The rest were chosen based on which passages physically fit the object the best, be it a short phrase on a single page from a flip book or the bottom edge of a photo slide, or a longer paragraph typed across an 1867 list of the British Museum's holdings on intestinal worms. “People say, I can really see why you put that text on that format, and I'm delighted when it happens because it means they've actually engaged with it, but I made a point of not paying attention to whether the image and the text relate,” he said.
Of the formats, the pencil is a crowd favorite. Hopkins built a “cradle” out of of beer mats to hold it in place for his Adana clamshell printer, but faced another challenge with the wood grain. Because it's uneven, some sides of the pencils were softer than others. “A lot of pencils exploded in the making of that,” Hopkins said. “It was difficult to know how hard to press to get a good impression and not kill the pencil.” (On the pencil, the text is: “A glimpse of countryside over a suburban wall gives me a more intense sense of freedom than a whole journey might to another person. The point at which we stand to view something forms the apex of an inverted pyramid whose base is indeterminable.”)
After two years playing with Pessoa's text, Hopkins finds the often miserable book a bit funnier than before. “I think his mordant sense of humour comes through,” he said. “When you're living inside it for a while, some of the things he's written that elicit a grim smile are things that weren't necessarily humorous at first.”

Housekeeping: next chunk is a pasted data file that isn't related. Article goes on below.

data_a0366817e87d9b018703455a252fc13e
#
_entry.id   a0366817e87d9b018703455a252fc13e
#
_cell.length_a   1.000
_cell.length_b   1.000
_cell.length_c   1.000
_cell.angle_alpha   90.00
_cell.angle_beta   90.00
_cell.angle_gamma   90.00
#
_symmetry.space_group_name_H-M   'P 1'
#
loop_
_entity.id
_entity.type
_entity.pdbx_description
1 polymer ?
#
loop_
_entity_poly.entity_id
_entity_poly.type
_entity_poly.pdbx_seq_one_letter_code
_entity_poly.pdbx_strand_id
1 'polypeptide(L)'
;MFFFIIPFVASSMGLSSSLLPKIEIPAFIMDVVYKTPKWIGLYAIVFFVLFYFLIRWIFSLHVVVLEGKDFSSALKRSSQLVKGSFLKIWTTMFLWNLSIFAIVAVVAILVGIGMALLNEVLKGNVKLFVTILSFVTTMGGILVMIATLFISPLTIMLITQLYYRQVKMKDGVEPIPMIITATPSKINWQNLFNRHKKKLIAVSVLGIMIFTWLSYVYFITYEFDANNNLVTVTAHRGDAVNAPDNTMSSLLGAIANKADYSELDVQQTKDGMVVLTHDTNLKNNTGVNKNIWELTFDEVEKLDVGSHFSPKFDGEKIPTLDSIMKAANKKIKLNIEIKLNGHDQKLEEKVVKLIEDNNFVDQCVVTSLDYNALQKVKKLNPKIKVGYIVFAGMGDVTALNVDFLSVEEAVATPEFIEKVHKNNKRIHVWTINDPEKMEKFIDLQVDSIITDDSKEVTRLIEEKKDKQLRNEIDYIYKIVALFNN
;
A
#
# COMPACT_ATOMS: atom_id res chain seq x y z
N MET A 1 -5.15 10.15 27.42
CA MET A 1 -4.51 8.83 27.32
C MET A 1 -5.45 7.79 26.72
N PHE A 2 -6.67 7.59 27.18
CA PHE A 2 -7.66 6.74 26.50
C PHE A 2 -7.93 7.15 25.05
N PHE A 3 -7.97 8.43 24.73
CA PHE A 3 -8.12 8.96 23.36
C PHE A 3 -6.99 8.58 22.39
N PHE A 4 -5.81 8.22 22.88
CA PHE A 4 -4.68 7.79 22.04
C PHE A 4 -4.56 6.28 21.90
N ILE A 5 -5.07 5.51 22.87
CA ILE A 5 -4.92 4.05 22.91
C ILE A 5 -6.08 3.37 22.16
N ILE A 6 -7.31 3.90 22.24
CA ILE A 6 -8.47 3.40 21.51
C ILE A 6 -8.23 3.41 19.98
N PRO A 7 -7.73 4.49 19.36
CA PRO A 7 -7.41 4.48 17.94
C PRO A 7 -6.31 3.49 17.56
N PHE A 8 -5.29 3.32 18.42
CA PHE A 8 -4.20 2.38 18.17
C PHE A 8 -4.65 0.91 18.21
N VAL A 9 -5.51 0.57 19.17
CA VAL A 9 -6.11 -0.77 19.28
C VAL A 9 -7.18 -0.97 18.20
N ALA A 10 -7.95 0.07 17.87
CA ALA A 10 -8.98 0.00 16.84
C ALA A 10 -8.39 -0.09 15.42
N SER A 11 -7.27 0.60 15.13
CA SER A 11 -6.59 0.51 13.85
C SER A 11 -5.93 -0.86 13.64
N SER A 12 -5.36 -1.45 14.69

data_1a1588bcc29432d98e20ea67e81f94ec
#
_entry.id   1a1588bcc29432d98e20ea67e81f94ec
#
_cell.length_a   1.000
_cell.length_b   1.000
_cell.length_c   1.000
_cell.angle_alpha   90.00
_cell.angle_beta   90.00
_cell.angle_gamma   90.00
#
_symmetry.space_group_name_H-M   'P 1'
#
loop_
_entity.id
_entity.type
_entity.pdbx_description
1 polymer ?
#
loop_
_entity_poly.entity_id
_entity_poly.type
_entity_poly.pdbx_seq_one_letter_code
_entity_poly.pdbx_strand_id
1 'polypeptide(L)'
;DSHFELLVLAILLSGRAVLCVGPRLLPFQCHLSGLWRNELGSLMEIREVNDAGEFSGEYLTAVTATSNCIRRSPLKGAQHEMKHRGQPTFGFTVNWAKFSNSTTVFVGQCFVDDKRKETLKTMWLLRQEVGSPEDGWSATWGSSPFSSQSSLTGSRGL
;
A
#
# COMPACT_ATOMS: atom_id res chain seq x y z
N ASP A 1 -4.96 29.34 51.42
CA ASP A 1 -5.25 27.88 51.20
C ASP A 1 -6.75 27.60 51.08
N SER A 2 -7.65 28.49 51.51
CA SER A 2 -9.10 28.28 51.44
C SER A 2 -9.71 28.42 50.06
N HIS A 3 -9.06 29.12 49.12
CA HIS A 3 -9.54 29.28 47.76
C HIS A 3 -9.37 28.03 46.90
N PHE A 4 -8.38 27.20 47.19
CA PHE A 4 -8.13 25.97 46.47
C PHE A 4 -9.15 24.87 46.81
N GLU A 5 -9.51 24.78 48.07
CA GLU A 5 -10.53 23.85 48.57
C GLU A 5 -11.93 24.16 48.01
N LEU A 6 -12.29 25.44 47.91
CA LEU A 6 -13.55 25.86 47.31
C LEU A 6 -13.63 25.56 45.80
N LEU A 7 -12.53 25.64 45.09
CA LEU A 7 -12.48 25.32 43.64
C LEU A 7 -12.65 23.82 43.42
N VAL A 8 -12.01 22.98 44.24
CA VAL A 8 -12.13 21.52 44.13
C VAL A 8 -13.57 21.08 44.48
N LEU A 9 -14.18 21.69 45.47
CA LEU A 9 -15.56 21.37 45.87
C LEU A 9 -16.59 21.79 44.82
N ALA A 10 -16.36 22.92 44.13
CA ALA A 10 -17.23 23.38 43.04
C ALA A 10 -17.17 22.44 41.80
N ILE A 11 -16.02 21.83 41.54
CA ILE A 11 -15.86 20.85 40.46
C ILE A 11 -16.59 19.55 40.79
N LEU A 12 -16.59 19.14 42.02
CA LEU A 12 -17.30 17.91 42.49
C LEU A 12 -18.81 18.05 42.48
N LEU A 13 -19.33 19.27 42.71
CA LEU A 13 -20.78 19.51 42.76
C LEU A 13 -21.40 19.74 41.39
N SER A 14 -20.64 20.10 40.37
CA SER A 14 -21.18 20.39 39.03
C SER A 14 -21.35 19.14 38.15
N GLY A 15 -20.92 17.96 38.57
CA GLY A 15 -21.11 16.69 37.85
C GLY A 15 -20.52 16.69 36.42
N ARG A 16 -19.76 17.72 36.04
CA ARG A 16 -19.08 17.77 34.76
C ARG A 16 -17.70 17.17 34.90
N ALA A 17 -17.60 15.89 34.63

Sifting through the pieces isn't the easiest way to read most texts, but it suits Pessoa's random scattering of thoughts
Hopkins hopes his extreme print highlights the joy of paper books, sales of which are on the rise again after the arrival of ebooks. “I don't read books in [digital] format,” Hopkins said, because he finds it hard to concentrate on the text. “I still look in secondhand bookshops as one of the pleasures of life and I'm not prepared to give that up anytime soon.”
Experimental prints aren't new: There's books with concertina pages, books designed to look like a sandwich, one printed up in a collection of individual pamphlets stored in a tin, and one etched in blocks of wood. Hopkins himself is working on a print mimicking a vinyl record that you'll have to turn in your hand to read. Others are higher-tech than Hopkins' tabletop press, with one project looking to 3D print a book in a single piece. While many such efforts come via small letterpresses such as Half Pint Press, others looking to create unique, beautiful books are finding funding via Kickstarter.
Sifting through the pieces isn't the easiest way to read most texts, but it suits Pessoa's random scattering of thoughts — and the format suits collectors, too. The 80 copies of Hopkins' edition of The Book of Disquiet are already sold out (priced at £100 or around $124, said Hopkins) or have been donated to museums and libraries, though it's on show in London until April 20.
Correction: An earlier version of this story said the book was priced at £50; in fact it was £100.